[pymvpa] detecting changes between fMRI sessions: a new mapper?

Emanuele Olivetti emanuele at relativita.com
Thu Sep 18 11:14:05 UTC 2008

Some observations below, inline.

Yaroslav Halchenko wrote:
> So I see 2 questions here actually:
> 1. technical -- how to combine features of two (or more datasets) into 1
> dataset. For now we have some way to ease the life of a user:
> MetaDataset...

Unfortunately I have no real clue on the technical side, currently.
Your ideas seems fine to me :)

> 2. neuroscientific -- how to contrast two sessions... That is imho more
>    complicated. I had a limited experience with 1 dataset where
>    different conditions were collected in different runs... so the
>    problem was to remove such 'run-specificity' so clf don't rely on
>    simple misalignment or trend to classify samples. apparently detrend
>    + zscoring helped -- at the end sensitivity maps were quite sensible.

Good point. In the experiment example that I was briefly describing,
each session is indeed made of just one run. But differences across runs in
a multi-run experiment are expected to be less (or better, somewhat
different) from differences across sessions weeks far from each other.

>    In Emanuele's example situation is more interesting, although could
>    be done indeed just simple way (in addition to suggested): double
>    number of labels -- ie. dog1 (for session 1) dog2(for session 2).
>    Do regular analysis, and then look at the sensitivity maps between
>    dog1-vs-dog2. If dog category wasn't trained for at home -- I hope
>    that generalization and sensitivity would be at-chance. If it was
>    trained at home -- should be sensible...
>    noone would know which one is the best way to proceed unless tried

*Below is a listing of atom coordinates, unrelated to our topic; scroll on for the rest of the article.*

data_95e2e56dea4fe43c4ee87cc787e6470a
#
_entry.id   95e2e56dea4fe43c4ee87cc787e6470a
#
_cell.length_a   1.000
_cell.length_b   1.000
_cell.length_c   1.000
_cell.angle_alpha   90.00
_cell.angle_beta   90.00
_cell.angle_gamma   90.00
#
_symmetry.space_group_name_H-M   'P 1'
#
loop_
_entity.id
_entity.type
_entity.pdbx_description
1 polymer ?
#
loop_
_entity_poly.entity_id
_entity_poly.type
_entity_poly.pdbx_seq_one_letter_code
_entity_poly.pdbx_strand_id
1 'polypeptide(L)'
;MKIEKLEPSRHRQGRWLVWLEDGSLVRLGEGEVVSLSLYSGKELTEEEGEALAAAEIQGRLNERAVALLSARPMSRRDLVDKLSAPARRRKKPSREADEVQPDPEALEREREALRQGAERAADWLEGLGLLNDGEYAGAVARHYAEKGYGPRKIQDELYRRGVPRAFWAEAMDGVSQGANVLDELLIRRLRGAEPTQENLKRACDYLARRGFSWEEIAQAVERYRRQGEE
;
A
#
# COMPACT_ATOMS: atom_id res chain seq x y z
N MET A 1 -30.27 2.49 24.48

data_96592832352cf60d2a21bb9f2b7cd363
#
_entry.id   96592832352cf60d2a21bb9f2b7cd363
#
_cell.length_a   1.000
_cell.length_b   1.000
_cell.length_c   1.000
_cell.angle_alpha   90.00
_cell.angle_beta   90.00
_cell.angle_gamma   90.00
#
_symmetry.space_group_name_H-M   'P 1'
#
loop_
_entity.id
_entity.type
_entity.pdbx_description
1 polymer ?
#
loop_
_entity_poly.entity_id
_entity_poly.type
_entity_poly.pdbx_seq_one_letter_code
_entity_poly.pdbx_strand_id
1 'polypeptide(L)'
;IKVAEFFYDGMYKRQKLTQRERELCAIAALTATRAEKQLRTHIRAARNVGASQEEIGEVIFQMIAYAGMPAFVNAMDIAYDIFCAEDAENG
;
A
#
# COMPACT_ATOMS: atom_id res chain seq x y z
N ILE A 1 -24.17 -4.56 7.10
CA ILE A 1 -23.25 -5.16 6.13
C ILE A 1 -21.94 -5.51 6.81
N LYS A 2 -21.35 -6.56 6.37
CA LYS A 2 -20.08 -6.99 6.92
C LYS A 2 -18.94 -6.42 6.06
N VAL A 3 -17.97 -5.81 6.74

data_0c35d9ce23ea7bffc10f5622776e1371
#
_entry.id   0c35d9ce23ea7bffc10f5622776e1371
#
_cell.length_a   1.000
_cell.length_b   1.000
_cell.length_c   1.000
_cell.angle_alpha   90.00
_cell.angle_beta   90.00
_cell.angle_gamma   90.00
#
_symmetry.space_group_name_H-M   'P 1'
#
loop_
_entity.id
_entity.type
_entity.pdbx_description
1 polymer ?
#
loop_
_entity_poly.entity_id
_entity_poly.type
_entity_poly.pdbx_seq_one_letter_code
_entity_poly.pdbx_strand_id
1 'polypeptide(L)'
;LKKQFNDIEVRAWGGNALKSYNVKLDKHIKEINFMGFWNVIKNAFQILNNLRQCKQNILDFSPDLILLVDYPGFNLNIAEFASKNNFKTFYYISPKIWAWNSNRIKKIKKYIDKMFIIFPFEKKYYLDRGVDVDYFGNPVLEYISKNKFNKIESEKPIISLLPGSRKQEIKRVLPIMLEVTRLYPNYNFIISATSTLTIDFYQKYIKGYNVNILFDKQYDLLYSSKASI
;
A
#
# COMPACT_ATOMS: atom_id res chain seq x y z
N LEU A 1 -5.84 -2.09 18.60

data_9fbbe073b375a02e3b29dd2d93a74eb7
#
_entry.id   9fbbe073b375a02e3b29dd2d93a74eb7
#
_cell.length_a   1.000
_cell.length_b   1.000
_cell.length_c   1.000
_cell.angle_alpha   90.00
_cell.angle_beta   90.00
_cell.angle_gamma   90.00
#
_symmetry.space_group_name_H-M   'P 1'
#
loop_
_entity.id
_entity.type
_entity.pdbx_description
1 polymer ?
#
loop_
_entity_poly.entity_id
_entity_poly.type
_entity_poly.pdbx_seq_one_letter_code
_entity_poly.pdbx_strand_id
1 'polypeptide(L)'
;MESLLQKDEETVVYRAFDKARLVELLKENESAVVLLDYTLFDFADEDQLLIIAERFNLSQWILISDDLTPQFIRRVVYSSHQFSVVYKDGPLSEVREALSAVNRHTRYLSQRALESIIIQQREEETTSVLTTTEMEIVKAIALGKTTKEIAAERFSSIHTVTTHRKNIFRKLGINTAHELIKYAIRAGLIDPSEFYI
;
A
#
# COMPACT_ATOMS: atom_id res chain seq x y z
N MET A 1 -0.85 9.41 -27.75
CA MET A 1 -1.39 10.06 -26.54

>    them all I guess ;-)

Unfortunately, for the specific experiment I was mentioning,
each picture is shown no more than once per session. So
you can't label samples with "dog" or "dog1,dog2", since there is
at most just 1 sample per label (per session). Just to give some
figure, there is a pool of - say - 100 different pictures. 60-80
ot them are drawn at random and shown once in the first session to
the subject. Then you train at home on half of them (maybe plus
some others not use before) and then, during the second session,
the pictures of the first session are presented again (maybe in
different order).

So the only useful labelling you can use here seems to be "trained"
and "not trained", without taking into account the information
of which picture was actually shown in each sample. Actually
the semantic content of the picture is an information that can
be thrown away once the dataset is built.

A naive (crazy?) but maybe interesting idea to prepare a dataset
for a classifier could be to defines ROIs using a known atlas
(say Harvard-Oxford cortical atlas ;) ). Then average all voxels
in a ROI to get a "per ROI" average BOLD
signal. So you reduce 40k voxels to ~50 features/ROIs . Then
subtract average BOLD of the same ROI between the two session,
to get the differences across sessions (maybe z-scored or else).
Since you mapped data on a standard atlas you can even numpy.vstack()
different subjects together and get something like this:

sample | deltaROI1 | delatROI2 | ... | deltaROIN | label
S1dog  |           |           | ... |           | trained
S1house|           |           | ... |           | trained
S1cat  |           |           | ... |           | not trained
S1tree |           |           | ... |           | not trained
S1...  |           |           | ... |           | trained
S2dog  |           |           | ... |           | not trained
S2...  |           |           | ... |           | trained
SNdog  |           |           | ... |           | trained
SN...  |           |           | ... |           | not trained
(Sn means subject 'n')

which, given the figures above, is a manageable dataset with 60x10
samples (assuming N=10 subjects) with just ~50 features, one per ROI.
A classifier trained on this dataset (assuming that averages don't
destroy all relevant information :D ) in case of success would
tell if "trained/untrained" are predictable class-label and which ROIs
are relevant for the prediction, and (maybe naively :) ) which
ROIs are related to neuroplasticity for this task.



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